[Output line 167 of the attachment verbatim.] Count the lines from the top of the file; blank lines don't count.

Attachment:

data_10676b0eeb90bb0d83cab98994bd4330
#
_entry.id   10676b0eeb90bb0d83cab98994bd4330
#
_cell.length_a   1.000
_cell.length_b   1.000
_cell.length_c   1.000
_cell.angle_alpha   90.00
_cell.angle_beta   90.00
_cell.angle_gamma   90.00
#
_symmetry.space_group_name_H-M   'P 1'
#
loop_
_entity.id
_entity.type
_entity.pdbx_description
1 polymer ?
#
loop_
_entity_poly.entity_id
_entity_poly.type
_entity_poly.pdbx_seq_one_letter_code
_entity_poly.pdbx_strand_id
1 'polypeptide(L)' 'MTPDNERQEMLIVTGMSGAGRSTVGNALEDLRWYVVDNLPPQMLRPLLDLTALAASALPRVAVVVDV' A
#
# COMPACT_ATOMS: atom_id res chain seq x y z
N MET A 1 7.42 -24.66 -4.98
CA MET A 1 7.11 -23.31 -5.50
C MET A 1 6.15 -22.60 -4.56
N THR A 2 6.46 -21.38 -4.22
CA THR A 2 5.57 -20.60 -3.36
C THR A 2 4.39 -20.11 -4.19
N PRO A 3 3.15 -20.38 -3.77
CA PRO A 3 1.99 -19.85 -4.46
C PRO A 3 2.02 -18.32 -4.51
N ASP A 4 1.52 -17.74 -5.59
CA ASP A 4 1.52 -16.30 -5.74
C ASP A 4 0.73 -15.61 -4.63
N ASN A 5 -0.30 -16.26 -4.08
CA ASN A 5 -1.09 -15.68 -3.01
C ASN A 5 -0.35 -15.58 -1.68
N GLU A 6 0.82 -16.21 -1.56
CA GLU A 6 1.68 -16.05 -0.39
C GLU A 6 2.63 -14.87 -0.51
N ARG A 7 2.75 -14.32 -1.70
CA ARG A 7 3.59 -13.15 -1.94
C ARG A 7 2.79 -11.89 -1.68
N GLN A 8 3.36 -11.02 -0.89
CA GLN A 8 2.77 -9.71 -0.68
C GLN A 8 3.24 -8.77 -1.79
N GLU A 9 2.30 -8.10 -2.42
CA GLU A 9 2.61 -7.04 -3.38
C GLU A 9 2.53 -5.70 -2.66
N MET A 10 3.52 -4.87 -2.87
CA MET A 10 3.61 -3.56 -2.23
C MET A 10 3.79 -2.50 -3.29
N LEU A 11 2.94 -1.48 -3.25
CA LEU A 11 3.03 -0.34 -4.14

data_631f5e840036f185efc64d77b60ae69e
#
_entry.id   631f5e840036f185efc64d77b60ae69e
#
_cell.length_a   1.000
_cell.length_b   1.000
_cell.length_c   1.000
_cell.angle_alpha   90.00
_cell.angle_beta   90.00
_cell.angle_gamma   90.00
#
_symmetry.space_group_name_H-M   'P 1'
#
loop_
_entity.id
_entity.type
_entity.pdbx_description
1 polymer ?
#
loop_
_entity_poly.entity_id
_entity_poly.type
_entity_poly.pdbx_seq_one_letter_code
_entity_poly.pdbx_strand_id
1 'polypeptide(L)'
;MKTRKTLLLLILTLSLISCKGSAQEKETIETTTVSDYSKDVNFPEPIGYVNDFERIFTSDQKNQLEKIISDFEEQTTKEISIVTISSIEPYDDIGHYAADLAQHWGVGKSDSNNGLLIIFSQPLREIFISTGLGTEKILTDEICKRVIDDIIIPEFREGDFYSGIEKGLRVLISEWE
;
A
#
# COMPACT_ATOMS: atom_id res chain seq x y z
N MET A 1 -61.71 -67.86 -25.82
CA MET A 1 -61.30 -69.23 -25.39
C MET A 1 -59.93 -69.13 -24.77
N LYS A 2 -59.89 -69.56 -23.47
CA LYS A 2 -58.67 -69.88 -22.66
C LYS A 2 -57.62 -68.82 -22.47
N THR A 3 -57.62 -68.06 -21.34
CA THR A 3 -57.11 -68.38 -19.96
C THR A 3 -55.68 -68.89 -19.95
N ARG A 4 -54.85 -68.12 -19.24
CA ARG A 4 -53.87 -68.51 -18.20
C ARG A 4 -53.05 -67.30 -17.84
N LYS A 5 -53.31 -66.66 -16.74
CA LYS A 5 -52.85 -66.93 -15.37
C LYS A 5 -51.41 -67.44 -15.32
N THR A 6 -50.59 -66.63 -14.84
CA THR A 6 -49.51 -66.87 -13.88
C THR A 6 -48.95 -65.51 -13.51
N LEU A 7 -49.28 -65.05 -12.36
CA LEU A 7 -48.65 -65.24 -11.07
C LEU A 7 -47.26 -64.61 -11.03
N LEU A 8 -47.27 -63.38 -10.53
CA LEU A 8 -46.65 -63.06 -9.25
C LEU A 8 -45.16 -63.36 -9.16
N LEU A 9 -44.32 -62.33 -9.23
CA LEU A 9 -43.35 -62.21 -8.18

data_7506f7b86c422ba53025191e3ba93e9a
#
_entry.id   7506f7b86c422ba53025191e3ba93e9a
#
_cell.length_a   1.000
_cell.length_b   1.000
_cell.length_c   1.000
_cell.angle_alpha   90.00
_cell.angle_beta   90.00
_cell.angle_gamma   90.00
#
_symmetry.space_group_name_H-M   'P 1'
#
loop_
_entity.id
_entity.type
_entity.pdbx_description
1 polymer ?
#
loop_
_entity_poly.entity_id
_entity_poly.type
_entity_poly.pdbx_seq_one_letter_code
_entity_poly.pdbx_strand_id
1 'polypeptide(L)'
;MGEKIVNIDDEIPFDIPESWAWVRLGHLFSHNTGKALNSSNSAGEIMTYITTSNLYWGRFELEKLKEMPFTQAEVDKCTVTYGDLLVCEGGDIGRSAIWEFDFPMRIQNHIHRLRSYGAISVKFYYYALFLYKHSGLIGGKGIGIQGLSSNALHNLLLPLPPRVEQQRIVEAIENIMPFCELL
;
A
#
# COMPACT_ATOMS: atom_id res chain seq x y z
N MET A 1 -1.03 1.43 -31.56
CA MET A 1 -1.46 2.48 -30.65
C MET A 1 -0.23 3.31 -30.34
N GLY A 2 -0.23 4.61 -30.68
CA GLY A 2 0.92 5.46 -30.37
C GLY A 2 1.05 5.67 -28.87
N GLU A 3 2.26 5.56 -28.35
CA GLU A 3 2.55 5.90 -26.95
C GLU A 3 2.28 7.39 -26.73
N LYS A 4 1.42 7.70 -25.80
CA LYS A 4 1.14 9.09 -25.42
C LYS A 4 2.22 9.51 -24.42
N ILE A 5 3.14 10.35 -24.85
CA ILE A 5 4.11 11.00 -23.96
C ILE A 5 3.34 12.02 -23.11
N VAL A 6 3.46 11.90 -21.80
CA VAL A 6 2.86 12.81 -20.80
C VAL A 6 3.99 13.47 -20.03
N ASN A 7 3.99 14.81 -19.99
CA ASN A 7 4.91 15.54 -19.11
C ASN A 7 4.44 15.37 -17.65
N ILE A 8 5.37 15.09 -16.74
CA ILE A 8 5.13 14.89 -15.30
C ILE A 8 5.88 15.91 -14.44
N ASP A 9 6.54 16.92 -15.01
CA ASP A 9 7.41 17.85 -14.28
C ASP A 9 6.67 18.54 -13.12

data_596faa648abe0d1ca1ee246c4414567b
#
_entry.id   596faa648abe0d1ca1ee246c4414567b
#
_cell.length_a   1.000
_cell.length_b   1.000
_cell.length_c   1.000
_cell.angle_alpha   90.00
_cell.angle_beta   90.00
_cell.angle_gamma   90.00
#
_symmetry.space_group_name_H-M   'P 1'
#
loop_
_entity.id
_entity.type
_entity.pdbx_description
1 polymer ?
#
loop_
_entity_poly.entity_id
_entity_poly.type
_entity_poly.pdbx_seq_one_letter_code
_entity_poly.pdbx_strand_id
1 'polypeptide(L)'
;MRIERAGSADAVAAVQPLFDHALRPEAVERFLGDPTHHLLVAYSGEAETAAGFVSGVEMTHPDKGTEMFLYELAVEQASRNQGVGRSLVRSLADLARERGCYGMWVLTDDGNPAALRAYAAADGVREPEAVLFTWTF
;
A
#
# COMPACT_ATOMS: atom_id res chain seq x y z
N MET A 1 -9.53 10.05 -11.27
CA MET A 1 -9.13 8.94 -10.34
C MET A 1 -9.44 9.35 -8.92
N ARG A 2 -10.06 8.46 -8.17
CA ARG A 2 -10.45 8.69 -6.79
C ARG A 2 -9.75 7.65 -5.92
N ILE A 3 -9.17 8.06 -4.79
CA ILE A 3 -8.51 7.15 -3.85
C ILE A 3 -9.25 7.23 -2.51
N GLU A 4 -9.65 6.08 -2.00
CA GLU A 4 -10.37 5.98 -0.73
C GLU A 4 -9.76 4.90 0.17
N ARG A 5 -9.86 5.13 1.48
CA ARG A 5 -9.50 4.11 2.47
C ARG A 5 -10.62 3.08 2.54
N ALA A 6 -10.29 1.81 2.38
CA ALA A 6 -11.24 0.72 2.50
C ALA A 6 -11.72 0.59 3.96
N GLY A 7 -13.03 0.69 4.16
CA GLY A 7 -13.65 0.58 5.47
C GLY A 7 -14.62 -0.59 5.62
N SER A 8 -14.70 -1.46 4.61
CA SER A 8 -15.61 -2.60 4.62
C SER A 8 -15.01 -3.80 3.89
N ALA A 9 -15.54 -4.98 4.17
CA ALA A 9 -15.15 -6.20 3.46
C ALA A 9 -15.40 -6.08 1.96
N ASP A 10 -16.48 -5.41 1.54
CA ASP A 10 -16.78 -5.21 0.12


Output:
N ILE A 8 5.37 15.09 -16.74